The European Commission is referring Romania to the EU Court of Justice over its failure to transpose revised EU legislation on end-of-life vehicles into domestic law. The End-of-Life Vehicles Directive aims to make vehicle dismantling and recycling more environmentally friendly, prohibiting the use of certain hazardous substances in vehicles put on the market after 1 July 2003. The revised legislation prolongs one exemption from this prohibition, which concerns the use of lead in certain vehicle components.
Member States had to adopt the laws necessary to comply with this Directive by 22 August 2013. After missing that deadline, Romania has received a letter of formal notice on 27 September 2013, followed by a reasoned opinion on 11 July 2014. Despite Romania's efforts, more than a year and a half after the deadline, the Directive is still not transposed into domestic legislation. The Commission has therefore decided to refer Romania to the EU Court of Justice.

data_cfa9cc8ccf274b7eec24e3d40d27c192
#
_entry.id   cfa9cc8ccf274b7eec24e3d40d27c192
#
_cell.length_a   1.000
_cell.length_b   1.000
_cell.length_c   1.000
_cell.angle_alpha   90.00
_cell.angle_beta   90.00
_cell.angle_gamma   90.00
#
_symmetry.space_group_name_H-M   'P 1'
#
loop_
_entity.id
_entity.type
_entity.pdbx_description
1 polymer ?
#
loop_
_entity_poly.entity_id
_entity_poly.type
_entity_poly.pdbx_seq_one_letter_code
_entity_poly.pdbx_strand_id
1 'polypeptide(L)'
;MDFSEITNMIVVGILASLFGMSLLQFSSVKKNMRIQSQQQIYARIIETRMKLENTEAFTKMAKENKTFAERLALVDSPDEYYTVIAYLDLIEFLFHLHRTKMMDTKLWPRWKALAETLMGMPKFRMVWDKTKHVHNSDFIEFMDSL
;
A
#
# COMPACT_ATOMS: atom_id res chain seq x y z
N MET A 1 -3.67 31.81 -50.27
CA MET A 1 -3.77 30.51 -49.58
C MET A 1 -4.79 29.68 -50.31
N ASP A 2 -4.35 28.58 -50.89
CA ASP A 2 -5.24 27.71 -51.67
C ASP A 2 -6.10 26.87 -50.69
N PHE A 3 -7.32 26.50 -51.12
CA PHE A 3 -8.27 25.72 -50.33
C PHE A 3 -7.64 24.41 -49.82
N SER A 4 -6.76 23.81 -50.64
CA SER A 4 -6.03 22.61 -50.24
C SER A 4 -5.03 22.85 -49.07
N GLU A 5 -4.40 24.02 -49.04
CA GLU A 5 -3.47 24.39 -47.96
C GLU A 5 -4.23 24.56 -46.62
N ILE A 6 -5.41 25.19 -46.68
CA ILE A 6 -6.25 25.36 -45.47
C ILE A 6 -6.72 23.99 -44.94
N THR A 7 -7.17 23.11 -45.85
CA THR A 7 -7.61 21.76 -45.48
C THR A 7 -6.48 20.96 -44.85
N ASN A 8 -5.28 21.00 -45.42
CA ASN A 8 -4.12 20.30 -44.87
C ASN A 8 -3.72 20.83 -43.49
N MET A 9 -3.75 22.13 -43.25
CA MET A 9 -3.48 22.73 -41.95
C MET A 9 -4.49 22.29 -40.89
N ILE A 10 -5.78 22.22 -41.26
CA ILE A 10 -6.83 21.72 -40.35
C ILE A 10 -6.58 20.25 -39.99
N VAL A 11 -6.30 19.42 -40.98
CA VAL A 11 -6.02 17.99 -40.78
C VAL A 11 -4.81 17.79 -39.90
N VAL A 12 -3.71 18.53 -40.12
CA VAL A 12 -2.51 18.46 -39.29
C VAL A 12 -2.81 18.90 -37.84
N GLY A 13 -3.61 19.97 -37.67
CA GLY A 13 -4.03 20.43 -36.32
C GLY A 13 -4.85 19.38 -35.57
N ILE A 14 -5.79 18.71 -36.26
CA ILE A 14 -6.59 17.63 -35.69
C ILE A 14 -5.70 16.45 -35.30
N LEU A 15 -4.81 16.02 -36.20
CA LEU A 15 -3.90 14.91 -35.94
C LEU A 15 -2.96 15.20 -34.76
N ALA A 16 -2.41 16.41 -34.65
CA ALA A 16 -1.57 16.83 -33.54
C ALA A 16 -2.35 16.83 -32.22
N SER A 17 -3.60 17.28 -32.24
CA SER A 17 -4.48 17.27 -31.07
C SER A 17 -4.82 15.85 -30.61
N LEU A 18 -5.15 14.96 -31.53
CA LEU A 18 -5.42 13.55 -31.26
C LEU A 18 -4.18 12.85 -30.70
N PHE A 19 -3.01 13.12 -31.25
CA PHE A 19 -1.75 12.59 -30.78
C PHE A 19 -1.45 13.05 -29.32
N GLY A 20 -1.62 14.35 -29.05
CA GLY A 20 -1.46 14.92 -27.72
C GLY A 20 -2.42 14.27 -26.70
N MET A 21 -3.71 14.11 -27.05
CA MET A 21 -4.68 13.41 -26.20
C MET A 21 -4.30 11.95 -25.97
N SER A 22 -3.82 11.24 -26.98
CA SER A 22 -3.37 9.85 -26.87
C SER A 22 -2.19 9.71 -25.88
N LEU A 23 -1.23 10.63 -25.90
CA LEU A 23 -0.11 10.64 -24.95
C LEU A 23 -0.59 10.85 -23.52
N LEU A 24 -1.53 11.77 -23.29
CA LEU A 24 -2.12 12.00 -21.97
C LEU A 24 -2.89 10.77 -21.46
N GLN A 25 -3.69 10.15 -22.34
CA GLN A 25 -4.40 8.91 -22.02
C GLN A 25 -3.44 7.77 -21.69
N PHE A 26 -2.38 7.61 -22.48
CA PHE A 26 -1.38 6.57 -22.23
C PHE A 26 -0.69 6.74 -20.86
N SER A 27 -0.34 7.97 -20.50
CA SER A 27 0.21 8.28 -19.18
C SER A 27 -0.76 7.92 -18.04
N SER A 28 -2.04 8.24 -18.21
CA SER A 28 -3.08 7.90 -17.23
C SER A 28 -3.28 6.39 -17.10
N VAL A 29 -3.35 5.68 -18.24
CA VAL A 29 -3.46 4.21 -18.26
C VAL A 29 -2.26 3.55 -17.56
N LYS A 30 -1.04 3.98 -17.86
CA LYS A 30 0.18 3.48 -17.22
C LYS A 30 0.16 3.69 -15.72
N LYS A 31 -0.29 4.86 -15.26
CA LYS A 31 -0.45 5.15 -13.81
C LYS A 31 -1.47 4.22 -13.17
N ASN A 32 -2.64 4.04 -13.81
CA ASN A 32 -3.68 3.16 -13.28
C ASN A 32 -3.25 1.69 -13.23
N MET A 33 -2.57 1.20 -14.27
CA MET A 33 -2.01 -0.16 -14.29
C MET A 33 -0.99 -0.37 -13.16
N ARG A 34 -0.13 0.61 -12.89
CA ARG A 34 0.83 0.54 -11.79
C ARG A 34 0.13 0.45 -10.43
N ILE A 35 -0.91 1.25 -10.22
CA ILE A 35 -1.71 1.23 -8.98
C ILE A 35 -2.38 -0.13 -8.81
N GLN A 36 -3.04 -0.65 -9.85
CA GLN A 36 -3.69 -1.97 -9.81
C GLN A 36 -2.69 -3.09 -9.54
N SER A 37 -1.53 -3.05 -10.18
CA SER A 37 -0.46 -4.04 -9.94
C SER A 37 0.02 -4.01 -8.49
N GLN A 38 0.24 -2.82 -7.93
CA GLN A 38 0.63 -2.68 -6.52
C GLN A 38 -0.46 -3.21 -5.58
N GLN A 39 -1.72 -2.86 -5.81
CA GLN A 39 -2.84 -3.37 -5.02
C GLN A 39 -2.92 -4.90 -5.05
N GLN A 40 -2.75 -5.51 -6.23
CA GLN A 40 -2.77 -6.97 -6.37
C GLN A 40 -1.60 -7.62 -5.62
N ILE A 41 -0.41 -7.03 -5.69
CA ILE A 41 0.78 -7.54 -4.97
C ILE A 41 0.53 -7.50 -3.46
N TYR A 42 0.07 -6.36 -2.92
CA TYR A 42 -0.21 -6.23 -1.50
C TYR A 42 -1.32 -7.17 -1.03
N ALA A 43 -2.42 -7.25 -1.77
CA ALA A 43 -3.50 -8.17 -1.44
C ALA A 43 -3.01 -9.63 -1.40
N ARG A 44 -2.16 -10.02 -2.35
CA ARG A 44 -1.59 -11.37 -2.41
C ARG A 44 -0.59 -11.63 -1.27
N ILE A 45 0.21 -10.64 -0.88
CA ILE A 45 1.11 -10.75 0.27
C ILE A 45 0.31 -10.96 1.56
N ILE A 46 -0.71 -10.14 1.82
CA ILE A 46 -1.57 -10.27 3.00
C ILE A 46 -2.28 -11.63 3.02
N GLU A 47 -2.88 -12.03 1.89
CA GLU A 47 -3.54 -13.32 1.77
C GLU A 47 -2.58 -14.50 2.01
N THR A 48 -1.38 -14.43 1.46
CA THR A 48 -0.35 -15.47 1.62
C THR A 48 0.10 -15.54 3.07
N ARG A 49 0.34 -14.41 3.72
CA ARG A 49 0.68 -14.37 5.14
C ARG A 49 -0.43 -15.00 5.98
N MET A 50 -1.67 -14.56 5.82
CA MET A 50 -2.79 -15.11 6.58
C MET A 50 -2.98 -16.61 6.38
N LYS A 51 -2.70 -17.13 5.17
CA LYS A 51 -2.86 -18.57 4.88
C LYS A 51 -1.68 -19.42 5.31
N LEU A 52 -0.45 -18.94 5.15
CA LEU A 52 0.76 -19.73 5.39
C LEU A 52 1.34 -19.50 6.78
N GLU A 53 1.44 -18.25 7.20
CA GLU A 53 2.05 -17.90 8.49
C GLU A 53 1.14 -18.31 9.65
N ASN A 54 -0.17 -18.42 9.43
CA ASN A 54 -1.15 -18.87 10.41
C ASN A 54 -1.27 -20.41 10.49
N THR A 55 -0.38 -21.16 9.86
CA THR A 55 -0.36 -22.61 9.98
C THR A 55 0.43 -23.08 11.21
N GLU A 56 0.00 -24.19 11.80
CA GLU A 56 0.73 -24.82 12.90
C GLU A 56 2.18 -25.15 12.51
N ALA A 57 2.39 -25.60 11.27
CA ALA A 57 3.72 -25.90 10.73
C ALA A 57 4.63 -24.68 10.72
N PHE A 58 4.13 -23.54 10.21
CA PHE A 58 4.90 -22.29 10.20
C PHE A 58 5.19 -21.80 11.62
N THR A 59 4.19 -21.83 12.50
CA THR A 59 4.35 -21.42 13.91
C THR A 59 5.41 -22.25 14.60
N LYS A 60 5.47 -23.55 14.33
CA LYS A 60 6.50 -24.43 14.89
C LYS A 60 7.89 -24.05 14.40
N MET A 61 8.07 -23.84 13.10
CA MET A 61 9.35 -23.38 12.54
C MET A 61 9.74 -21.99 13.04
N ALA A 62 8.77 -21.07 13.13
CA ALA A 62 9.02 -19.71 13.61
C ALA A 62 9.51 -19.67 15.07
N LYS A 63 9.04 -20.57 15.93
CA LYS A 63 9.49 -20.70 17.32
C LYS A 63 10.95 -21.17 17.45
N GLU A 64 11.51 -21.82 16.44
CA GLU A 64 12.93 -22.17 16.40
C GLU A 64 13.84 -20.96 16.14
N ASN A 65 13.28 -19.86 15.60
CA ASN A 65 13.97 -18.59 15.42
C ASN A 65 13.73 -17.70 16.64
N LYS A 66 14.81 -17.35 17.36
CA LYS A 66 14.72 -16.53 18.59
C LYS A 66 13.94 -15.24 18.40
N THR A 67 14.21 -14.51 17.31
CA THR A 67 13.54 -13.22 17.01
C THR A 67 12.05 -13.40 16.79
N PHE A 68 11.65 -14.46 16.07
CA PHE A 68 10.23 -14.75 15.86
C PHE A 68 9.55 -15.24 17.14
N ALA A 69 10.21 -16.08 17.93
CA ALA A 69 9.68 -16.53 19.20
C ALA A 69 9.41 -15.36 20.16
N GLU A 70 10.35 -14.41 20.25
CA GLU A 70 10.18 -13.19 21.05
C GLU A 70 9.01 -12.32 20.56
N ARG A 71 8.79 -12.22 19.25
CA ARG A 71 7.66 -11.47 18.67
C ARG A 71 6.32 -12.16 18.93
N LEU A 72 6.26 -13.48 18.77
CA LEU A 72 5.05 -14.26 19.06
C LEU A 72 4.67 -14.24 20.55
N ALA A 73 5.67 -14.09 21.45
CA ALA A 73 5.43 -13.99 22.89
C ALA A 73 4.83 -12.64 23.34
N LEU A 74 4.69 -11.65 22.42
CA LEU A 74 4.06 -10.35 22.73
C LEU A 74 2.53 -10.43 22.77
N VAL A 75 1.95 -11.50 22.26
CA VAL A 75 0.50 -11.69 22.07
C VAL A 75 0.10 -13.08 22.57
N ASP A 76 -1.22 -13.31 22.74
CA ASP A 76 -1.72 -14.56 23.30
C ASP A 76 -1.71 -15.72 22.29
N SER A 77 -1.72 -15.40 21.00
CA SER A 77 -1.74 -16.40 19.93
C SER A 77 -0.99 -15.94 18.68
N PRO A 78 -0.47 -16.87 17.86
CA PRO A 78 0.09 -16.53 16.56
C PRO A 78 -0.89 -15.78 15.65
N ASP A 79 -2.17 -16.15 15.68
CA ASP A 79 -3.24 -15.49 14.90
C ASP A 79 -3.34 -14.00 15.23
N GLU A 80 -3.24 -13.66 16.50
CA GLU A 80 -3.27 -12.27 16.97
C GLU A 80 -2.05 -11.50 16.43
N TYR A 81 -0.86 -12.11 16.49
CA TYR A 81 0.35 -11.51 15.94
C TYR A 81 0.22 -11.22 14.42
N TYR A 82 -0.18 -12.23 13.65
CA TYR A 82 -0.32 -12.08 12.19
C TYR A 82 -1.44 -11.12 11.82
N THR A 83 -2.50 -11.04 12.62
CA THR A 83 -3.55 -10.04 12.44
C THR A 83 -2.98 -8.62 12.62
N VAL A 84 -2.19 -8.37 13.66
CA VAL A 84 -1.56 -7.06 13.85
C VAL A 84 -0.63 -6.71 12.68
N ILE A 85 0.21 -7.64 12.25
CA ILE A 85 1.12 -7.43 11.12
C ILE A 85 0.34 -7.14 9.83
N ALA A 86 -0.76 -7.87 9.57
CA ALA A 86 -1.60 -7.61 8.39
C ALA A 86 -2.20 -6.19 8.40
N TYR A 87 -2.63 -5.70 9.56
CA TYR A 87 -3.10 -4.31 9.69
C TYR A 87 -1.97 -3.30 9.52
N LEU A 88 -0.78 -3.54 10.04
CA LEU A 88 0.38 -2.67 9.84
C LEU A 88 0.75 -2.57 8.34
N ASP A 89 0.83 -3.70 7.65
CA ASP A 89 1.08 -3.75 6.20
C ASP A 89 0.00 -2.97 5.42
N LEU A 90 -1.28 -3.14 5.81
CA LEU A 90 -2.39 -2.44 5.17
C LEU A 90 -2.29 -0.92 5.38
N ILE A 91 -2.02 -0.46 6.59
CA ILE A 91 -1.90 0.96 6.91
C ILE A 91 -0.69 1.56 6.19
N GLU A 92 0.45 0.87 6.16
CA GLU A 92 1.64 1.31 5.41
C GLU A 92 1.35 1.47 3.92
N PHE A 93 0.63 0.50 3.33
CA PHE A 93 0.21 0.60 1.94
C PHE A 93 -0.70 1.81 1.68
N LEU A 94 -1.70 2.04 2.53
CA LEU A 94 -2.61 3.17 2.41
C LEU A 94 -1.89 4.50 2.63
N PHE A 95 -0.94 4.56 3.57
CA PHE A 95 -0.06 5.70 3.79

The End-of-Life Vehicles Directive is one strand of a wide-ranging effort to turn Europe into a circular economy where waste is systematically recovered, re-used or recycled. More particularly, the legislation is intended to reduce the amount of waste produced from vehicles when they are scrapped, to limit the use of hazardous substances (in particular lead, mercury, cadmium and hexavalent chromium) in manufacturing, and to increase the quantity of recycled material used in vehicle manufacture. It also sets ambitious recovery and recycling targets: by 1 January 2015 at the latest, for all end-of life vehicles, re-use and recovery should be at least 95 % by average weight per vehicle and year.
For more information:
On the May infringement package decisions, see MEMO/15/5053
On the general infringement procedure, see MEMO/12/12
For more information on infringement procedures: http://ec.europa.eu/eu_law/infringements/infringements_en.htm